I'm currently sitting in a Starbucks in Toronto's financial district, watching the rain come down, and wondering at the slower than expected speed of free wireless internet here. Maybe my frustrations with the speed of my dial-up connection at the farm have made my high-speed wireless expectations unrealistically high, and so anything other than instantaneous internet responses are a disappointment. I guess I could just blame the weather too. At the farm, when it rains a lot, my dial up speed has gone down to 14.6 kbps at times, which doesn't speak well for the integrity of the Bell line coming to my house. My latest update from the local wireless high-speed internet provider is that they're delayed in accessing provincial funding to put up more wireless towers in my area, so I'm looking at 2010 before any chance of improving my access. Surprise, surprise, promised provincial funding hasn't been released yet to get the work done. But this is not supposed to be a post about internet access (which is, surprisingly, a more important issue to me than I ever expected it to be!), but about this past season of vegetables.
Is it possible to label this first year as both a disappointment and a miracle? It was a disappointment in that I didn't have any truly saleable volume of vegetables until September (instead of June as I had planned for) and spent much of the summer praying each day that my vegetables would just grow! But it was a miracle in that by September, I actually had bountiful production from my field, and have managed to eke out close to $7000 gross (farm designation minimum) in vegetable sales to this point from, realistically, about 1/2 an acre of productive plants.
While my spinach, lettuces, sugar snap peas, pumpkins, kale, kohlrabi, cabbage, cucumber, radish, parsnips, ground cherries, tomatillos, eggplant, dill and fennel were pretty much utter failures, I am one of the few farmers in Ontario that actually had healthy tomato plants in the field until the end of the season. My pepper and hot pepper plants produced a good quantity of fruit (though time ran out for most of them to get to full size or ripeness), the summer squash produced plentiful and tasty squashes, and my Asian greens were a wonder in production and quality. The beets were my earliest and most plentiful staple vegetable, and chard turned out to be a great late season crop of greens for my deliveries. And my final big surprise...my last carrot planting, seeded as a complete gamble on July 22 (yes, very late) given the lack of germination in previous plantings, yielded the tastiest and prettiest carrots ever. In fact, I sold 20 lbs of them to the Art Gallery of Ontario (AGO) this week, where one of the chefs commented on how good they are. So, though this first season of vegetable growing has been hugely frustrating to me, it's certainly ended with a happy bang :)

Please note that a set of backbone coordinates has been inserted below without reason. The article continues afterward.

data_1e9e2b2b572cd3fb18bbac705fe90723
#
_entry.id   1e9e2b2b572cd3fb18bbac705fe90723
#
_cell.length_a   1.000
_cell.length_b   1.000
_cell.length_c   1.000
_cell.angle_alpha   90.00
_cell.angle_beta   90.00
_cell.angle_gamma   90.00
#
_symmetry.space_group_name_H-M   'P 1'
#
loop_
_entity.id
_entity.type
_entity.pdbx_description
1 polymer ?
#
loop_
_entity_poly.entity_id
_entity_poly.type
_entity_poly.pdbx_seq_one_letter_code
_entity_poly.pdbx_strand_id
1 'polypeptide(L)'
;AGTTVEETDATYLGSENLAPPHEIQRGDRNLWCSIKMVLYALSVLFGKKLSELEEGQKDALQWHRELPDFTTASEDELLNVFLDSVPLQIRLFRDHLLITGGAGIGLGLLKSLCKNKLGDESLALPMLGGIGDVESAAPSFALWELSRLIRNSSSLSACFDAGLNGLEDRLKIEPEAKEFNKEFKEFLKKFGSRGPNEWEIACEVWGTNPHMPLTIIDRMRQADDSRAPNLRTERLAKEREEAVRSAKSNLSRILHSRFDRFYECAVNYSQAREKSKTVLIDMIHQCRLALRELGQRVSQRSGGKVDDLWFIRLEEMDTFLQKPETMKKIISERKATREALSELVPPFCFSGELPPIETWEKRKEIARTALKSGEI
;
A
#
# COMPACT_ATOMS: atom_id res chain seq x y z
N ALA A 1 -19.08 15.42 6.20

One of my happy marketing successes this season has been selling my vegetables to the AGO for use in their restaurant and cafeteria. I've had a membership at the AGO for years, and am super happy and impressed with the redesign/expansion of the gallery. Their restaurants have a policy of trying to source produce from local farmers, so I wanted to sell to them, both as a local producer, and a fan of the AGO itself. When my condo finally sold earlier this year, I knew I wanted to celebrate with my family at FRANK, so when the sale closed at the end of July, that's where we went. I made my reservation on-line and left a note about the reason for the celebration, and also asking to meet the executive chef to talk about produce. I didn't get to meet the executive chef at my celebratory dinner (which was excellent!) as she was on vacation at the time, but I did get her business card and sent her an email. I didn't hear anything back from her and didn't push the contact since I was still waiting for my vegetables to actually grow. On my first delivery into Toronto at the beginning of September, I stopped by the AGO cafeteria for a snack (their pastry chef makes excellent treats!) and asked the cashier if the executive chef was in and would be available to chat with me about heirloom tomatoes. Surprisingly, she did come down to meet me, and the next week, I brought her an order of Bloody Butcher tomatoes. Since then, I've sold them more heirloom tomatoes (Black Krim and Bloody Butcher), and on today's final delivery, an assortment of root vegetables: Purple Haze and Rainbow carrots, Chiogga Guardsmark and Cylindra beets, and Milan turnips. While none of these orders were particularly large and who knows what will happen for next year, I was excited each time I pulled into the AGO loading dock and walked a package of vegetables to the kitchen. My favourite art gallery served my vegetables to FRANK patrons this season :)
To all those who bought vegetables from me this season...thank you so much! I hope you enjoyed every bite and have discovered or rediscovered a favourite vegetable. I will be inviting you to a survey some time in November/December to help me plan how my vegetable packages will work for next season. As I put my field to bed in the next few weeks, I will be doing all I can to improve its fertility for next year so that hopefully I'll have good vegetable production starting in June instead of September. Of course, the weather will have to cooperate too, so I'll just have to see what happens (what is the new weather norm in this era of climate change anyway?). Hopefully this winter I will be building a portable greenhouse or two for season extension next year and to mitigate against another cool summer.